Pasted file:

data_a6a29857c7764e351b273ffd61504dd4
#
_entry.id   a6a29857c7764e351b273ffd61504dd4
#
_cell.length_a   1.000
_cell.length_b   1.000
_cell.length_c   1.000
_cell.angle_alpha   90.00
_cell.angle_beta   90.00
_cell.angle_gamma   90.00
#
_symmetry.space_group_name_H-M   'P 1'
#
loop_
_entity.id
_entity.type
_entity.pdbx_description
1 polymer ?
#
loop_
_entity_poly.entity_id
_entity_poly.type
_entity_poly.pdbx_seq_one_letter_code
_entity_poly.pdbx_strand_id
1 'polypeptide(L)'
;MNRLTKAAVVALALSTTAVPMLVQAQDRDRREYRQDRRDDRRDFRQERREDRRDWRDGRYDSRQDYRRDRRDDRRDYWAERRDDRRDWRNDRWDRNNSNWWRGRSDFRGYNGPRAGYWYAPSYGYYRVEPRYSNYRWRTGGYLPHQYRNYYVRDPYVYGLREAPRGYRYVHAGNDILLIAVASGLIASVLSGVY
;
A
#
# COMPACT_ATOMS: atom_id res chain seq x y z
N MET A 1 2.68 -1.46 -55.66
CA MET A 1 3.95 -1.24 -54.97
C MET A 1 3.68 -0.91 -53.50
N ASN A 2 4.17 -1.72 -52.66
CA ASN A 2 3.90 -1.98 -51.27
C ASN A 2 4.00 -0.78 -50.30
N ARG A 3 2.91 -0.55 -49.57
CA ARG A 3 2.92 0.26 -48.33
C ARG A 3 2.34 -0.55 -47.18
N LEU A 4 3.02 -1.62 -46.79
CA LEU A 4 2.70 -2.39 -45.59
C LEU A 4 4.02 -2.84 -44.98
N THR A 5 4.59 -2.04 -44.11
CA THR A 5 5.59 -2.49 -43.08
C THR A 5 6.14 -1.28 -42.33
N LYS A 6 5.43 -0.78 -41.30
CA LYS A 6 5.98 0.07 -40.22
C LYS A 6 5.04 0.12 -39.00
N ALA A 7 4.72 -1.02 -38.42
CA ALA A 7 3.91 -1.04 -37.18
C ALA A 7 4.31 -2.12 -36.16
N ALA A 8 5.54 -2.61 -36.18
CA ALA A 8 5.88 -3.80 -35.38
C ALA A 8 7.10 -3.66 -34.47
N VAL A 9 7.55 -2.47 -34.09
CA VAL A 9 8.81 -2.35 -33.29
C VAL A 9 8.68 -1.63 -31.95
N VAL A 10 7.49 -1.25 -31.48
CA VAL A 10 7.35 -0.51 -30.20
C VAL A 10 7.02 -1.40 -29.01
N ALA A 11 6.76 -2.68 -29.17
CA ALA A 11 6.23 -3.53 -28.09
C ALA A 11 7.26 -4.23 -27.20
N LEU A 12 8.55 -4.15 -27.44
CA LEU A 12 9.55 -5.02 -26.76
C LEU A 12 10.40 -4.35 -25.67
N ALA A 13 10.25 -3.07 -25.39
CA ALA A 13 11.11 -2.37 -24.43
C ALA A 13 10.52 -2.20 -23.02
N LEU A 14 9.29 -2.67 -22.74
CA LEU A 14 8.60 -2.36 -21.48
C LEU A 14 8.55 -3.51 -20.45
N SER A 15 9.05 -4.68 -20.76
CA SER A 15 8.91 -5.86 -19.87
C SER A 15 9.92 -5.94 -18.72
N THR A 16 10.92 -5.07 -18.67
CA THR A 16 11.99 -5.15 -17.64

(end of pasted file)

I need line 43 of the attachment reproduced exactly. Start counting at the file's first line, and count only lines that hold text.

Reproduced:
N THR A 5 4.59 -2.04 -44.11